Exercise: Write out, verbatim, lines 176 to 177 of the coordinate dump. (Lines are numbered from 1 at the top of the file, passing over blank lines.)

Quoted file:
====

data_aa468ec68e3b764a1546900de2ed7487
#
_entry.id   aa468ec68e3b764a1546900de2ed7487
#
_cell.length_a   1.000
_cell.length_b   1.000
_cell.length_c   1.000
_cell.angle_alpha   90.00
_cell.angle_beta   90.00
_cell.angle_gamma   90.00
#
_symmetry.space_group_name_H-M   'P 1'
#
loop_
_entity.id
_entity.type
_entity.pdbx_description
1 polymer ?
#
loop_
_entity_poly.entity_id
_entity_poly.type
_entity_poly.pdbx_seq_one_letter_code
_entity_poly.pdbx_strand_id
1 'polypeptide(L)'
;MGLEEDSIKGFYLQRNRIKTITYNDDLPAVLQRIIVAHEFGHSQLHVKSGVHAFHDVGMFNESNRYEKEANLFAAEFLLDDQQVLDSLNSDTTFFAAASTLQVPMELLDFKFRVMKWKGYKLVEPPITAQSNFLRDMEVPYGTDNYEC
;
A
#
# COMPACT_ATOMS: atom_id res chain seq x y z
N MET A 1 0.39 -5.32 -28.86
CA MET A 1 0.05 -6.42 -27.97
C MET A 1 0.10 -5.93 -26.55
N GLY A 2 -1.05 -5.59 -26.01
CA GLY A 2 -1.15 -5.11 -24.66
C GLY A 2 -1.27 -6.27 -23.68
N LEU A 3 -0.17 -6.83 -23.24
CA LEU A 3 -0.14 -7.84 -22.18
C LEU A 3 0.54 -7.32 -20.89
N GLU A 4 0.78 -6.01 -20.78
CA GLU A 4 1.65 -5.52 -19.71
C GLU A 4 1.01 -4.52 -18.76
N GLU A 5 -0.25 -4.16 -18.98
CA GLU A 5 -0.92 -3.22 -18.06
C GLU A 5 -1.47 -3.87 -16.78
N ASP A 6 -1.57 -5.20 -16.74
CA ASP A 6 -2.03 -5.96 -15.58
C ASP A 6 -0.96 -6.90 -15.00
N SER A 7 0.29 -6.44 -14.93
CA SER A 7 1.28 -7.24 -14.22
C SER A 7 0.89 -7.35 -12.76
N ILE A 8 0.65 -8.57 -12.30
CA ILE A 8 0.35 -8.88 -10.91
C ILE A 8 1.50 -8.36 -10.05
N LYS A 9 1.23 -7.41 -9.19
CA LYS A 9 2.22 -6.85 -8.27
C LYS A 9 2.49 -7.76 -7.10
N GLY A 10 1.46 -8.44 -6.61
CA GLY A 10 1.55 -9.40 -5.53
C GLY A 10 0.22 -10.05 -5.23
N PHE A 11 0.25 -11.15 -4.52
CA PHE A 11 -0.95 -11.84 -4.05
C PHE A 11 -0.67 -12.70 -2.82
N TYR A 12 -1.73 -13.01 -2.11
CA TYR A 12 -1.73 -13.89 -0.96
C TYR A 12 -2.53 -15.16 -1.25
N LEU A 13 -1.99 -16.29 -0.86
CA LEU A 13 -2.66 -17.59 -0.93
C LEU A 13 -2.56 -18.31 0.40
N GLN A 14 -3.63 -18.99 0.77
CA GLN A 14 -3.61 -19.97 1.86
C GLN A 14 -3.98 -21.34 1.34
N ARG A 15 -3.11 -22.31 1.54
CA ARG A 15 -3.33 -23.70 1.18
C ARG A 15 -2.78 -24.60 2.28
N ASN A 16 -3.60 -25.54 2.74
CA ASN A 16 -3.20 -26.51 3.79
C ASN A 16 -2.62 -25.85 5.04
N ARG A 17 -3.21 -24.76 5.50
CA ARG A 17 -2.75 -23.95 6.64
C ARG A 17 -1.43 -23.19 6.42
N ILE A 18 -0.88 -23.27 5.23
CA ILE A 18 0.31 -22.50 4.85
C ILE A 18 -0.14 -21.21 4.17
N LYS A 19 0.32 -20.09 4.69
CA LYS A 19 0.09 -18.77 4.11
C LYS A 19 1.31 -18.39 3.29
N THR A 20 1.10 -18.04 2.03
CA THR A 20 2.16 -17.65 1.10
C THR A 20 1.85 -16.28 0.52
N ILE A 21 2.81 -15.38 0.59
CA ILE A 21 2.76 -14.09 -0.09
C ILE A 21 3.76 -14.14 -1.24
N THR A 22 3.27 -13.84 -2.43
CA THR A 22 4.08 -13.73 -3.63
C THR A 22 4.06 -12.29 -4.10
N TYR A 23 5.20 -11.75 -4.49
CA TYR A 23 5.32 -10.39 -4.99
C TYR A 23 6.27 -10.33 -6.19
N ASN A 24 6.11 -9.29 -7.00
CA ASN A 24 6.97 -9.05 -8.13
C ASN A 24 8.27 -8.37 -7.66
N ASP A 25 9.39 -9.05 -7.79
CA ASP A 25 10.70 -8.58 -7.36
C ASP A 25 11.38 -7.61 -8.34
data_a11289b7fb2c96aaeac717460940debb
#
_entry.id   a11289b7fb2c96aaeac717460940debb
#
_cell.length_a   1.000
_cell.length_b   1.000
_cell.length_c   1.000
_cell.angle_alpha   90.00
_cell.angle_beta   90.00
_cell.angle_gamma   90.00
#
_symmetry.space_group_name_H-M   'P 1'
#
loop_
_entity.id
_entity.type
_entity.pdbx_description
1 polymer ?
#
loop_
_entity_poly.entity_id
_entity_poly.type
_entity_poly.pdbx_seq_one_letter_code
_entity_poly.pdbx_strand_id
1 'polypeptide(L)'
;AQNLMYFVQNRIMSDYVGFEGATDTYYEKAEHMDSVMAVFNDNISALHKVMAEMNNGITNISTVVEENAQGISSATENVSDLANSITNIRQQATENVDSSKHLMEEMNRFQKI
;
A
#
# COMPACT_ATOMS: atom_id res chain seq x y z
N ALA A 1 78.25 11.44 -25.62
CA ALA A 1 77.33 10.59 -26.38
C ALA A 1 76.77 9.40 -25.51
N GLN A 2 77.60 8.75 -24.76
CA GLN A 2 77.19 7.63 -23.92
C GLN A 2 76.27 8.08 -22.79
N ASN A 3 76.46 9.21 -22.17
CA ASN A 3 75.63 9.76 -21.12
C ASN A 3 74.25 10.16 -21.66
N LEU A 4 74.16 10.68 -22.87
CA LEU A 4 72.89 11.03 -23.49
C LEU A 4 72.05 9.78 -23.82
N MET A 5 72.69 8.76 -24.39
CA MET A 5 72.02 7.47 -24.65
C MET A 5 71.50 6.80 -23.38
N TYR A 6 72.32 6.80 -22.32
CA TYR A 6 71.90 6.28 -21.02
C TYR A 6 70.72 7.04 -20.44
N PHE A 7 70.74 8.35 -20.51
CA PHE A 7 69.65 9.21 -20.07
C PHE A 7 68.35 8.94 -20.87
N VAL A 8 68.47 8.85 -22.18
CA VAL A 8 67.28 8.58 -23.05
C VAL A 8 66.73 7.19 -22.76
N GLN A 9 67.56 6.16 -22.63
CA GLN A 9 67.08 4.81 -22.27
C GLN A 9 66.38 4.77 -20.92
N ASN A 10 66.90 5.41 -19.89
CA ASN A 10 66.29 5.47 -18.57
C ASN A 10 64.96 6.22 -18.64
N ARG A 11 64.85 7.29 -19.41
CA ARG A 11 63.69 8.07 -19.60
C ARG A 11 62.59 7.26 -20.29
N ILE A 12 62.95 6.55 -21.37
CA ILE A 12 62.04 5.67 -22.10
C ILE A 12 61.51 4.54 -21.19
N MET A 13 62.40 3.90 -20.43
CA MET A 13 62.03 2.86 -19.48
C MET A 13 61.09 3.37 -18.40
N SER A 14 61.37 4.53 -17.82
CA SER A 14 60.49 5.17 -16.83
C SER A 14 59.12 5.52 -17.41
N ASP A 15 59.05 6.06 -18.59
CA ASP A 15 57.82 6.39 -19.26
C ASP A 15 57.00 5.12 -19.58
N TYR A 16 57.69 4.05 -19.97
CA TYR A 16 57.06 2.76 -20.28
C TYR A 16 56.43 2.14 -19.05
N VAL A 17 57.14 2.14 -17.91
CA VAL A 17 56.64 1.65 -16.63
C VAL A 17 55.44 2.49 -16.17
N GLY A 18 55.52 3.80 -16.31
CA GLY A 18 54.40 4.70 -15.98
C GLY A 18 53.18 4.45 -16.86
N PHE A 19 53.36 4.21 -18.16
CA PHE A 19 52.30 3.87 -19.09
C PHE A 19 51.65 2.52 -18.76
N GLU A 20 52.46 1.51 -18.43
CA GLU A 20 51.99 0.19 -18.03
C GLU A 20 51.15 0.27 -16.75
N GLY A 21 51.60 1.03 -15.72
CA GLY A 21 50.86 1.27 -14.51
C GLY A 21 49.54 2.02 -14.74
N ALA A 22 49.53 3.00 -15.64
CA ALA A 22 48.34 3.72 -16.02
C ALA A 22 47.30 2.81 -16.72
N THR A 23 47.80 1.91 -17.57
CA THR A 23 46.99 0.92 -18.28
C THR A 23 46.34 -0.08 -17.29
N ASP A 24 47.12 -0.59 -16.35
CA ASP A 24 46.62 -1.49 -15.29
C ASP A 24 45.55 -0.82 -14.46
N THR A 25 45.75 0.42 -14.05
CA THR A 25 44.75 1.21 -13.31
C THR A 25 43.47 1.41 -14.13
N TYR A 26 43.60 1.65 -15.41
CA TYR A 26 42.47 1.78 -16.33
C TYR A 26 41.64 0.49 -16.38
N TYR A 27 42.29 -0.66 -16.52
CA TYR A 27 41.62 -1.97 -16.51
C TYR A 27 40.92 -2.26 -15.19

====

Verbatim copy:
CA SER A 14 60.49 5.17 -16.83
C SER A 14 59.12 5.52 -17.41